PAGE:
Anyone who has been to Europe is at least aware of the major role the railroads play in the continent’s transportation network. In the U.S. however, Train Travel has taken a back burner to other options. With fuel prices so low and airlines subsequently cutting fares, more people are choosing to fly now than they ever have. The Bureau of Transportation Statistics reports that domestic airlines saw ridership increase by more than 135 million passengers between 2003 and 2016. Over the same period of time, average airfares decreased by $61.

Compare that to Amtrak’s ridership statistics: between 2002 and 2012, Amtrak saw ridership increase by only 1 million passengers while average fares increased by only $5.

And while airline ridership has grown at a rate faster than US population growth, Amtrak has seen threats to its budget in recent weeks which have so far not come to fruition.

Train travel is unlikely to expand in the near future.

The U.S. is simply just too big for train travel as it exists here to be effective. Long distance journeys take days on end and, without a place in one of the more expensive sleeper rooms, the comfort level of a 6 day trip is appealing to few. Amtrak also doesn’t own the tracks that it runs its trains on. They’re owned by freight companies, which means that passenger trains are often delayed while they wait in a siding for freight trains to pass. Because of this, train travel has gained a bad reputation with American travelers.

Is a Solution to Amtrak's woes in sight?

The solution seems simple: if the US simply invested in high speed rail on a national scale over the next couple decades, it’s possible that ridership can increase. Amtrak saw ridership increase in the Northeast Corridor after it began to offer high speed rail service in 2000. This isn’t all that likely to happen in the near future.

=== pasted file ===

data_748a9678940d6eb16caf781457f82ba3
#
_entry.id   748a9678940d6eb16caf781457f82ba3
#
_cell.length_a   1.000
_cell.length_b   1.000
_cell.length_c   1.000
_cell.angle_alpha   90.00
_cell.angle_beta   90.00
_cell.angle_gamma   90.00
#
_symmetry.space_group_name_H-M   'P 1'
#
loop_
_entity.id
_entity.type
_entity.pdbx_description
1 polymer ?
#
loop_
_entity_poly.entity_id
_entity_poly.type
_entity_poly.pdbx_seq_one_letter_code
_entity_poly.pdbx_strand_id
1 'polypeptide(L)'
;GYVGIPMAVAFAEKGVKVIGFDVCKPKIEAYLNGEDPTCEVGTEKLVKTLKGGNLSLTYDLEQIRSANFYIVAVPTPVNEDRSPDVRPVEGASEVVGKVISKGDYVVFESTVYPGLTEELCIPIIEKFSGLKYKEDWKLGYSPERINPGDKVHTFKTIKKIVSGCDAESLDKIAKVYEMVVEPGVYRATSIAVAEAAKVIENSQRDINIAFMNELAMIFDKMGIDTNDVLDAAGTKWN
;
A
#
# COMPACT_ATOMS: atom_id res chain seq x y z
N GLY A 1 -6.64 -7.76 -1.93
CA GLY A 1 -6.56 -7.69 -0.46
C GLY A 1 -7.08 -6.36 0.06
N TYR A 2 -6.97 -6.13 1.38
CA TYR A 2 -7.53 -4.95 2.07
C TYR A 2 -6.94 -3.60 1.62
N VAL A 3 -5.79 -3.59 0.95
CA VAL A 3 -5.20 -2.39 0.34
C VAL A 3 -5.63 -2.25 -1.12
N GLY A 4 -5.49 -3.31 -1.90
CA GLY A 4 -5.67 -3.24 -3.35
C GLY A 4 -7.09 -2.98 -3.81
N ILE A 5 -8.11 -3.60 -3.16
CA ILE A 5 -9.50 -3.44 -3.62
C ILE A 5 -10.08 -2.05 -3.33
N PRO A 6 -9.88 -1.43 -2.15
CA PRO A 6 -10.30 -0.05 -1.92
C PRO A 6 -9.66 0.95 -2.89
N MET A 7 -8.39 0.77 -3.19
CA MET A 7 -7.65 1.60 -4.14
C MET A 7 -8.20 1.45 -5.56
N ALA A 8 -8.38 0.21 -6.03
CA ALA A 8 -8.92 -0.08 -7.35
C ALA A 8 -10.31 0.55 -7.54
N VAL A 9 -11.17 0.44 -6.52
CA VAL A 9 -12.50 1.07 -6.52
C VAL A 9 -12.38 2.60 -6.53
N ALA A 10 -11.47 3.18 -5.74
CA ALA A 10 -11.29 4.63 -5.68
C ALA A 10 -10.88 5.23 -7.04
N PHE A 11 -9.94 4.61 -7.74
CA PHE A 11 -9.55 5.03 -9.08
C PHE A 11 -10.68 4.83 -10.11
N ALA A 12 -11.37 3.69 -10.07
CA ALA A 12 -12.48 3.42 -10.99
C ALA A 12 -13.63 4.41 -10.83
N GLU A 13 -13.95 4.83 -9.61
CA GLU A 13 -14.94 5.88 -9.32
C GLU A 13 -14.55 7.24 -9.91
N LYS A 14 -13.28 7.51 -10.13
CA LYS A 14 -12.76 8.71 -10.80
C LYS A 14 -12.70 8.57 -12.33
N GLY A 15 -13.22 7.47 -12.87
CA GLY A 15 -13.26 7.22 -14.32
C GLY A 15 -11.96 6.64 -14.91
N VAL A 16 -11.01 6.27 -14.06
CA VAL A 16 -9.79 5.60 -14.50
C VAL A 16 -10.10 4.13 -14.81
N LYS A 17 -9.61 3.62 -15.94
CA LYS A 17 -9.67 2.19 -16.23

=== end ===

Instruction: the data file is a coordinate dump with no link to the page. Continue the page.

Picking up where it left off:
Domestic air carriers cannot want to compete with high speed rail for a share of the market and thus will put great effort into lobbying against any large-scale development of high speed rail networks nationally. And with the Amtrak budget only just spared from the chopping block under the new budget, it appears as though the current administration isn’t looking to do Amtrak any favors anytime soon, and developing rail networks .

For now it seems the future of American passenger railroads remains in limbo. Without a network of high speed rail throughout the country, the U.S. can never hope to provide the quality of service required to revitalize the industry. How the situation pans out for California's beleaguered proposed high speed rail network, will be emblematic of the place high speed rail holds within the framework of our transportation system.